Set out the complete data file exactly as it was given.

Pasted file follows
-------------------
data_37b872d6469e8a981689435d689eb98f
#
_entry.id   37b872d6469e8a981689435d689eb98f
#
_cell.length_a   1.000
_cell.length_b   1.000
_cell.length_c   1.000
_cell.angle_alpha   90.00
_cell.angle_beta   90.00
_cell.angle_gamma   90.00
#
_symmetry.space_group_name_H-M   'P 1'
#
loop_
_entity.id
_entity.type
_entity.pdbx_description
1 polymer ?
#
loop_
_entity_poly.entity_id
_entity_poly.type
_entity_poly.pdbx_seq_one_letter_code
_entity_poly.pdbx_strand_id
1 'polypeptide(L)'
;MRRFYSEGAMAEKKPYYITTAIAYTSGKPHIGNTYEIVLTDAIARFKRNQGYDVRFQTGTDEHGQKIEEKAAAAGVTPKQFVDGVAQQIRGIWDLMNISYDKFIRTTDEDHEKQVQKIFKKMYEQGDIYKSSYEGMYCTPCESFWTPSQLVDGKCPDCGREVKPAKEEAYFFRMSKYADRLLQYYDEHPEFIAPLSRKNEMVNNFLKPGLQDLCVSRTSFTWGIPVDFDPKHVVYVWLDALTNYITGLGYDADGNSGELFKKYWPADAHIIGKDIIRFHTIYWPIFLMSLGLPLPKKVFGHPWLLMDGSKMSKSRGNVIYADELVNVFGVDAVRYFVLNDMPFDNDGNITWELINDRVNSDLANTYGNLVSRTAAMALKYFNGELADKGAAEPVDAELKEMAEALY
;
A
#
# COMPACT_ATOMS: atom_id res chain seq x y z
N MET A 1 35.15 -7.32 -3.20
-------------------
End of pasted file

data_37b872d6469e8a981689435d689eb98f
#
_entry.id   37b872d6469e8a981689435d689eb98f
#
_cell.length_a   1.000
_cell.length_b   1.000
_cell.length_c   1.000
_cell.angle_alpha   90.00
_cell.angle_beta   90.00
_cell.angle_gamma   90.00
#
_symmetry.space_group_name_H-M   'P 1'
#
loop_
_entity.id
_entity.type
_entity.pdbx_description
1 polymer ?
#
loop_
_entity_poly.entity_id
_entity_poly.type
_entity_poly.pdbx_seq_one_letter_code
_entity_poly.pdbx_strand_id
1 'polypeptide(L)'
;MRRFYSEGAMAEKKPYYITTAIAYTSGKPHIGNTYEIVLTDAIARFKRNQGYDVRFQTGTDEHGQKIEEKAAAAGVTPKQFVDGVAQQIRGIWDLMNISYDKFIRTTDEDHEKQVQKIFKKMYEQGDIYKSSYEGMYCTPCESFWTPSQLVDGKCPDCGREVKPAKEEAYFFRMSKYADRLLQYYDEHPEFIAPLSRKNEMVNNFLKPGLQDLCVSRTSFTWGIPVDFDPKHVVYVWLDALTNYITGLGYDADGNSGELFKKYWPADAHIIGKDIIRFHTIYWPIFLMSLGLPLPKKVFGHPWLLMDGSKMSKSRGNVIYADELVNVFGVDAVRYFVLNDMPFDNDGNITWELINDRVNSDLANTYGNLVSRTAAMALKYFNGELADKGAAEPVDAELKEMAEALY
;
A
#
# COMPACT_ATOMS: atom_id res chain seq x y z
N MET A 1 35.15 -7.32 -3.20